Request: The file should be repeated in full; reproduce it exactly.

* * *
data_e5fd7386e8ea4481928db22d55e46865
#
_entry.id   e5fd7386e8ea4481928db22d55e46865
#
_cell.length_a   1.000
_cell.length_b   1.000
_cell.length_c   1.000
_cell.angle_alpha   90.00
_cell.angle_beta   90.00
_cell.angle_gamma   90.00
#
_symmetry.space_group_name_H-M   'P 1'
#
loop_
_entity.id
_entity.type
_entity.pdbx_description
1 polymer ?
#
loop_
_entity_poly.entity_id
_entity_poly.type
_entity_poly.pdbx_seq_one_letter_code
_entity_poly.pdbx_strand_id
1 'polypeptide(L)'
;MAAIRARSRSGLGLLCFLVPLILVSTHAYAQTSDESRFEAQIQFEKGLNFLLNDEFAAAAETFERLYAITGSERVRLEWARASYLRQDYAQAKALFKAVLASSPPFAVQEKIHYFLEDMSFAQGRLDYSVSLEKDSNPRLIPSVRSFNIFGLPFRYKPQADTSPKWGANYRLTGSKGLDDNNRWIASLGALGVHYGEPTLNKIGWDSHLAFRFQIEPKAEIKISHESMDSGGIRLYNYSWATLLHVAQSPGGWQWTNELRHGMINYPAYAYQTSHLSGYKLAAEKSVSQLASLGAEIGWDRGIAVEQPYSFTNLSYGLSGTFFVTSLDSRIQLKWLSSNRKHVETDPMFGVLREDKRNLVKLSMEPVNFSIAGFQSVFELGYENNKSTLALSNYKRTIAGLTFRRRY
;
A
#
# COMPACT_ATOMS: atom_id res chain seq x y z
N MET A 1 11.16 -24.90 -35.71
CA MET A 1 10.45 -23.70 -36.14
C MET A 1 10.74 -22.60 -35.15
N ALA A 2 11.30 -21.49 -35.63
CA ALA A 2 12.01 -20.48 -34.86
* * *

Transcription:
data_e5fd7386e8ea4481928db22d55e46865
#
_entry.id   e5fd7386e8ea4481928db22d55e46865
#
_cell.length_a   1.000
_cell.length_b   1.000
_cell.length_c   1.000
_cell.angle_alpha   90.00
_cell.angle_beta   90.00
_cell.angle_gamma   90.00
#
_symmetry.space_group_name_H-M   'P 1'
#
loop_
_entity.id
_entity.type
_entity.pdbx_description
1 polymer ?
#
loop_
_entity_poly.entity_id
_entity_poly.type
_entity_poly.pdbx_seq_one_letter_code
_entity_poly.pdbx_strand_id
1 'polypeptide(L)'
;MAAIRARSRSGLGLLCFLVPLILVSTHAYAQTSDESRFEAQIQFEKGLNFLLNDEFAAAAETFERLYAITGSERVRLEWARASYLRQDYAQAKALFKAVLASSPPFAVQEKIHYFLEDMSFAQGRLDYSVSLEKDSNPRLIPSVRSFNIFGLPFRYKPQADTSPKWGANYRLTGSKGLDDNNRWIASLGALGVHYGEPTLNKIGWDSHLAFRFQIEPKAEIKISHESMDSGGIRLYNYSWATLLHVAQSPGGWQWTNELRHGMINYPAYAYQTSHLSGYKLAAEKSVSQLASLGAEIGWDRGIAVEQPYSFTNLSYGLSGTFFVTSLDSRIQLKWLSSNRKHVETDPMFGVLREDKRNLVKLSMEPVNFSIAGFQSVFELGYENNKSTLALSNYKRTIAGLTFRRRY
;
A
#
# COMPACT_ATOMS: atom_id res chain seq x y z
N MET A 1 11.16 -24.90 -35.71
CA MET A 1 10.45 -23.70 -36.14
C MET A 1 10.74 -22.60 -35.15
N ALA A 2 11.30 -21.49 -35.63
CA ALA A 2 12.01 -20.48 -34.86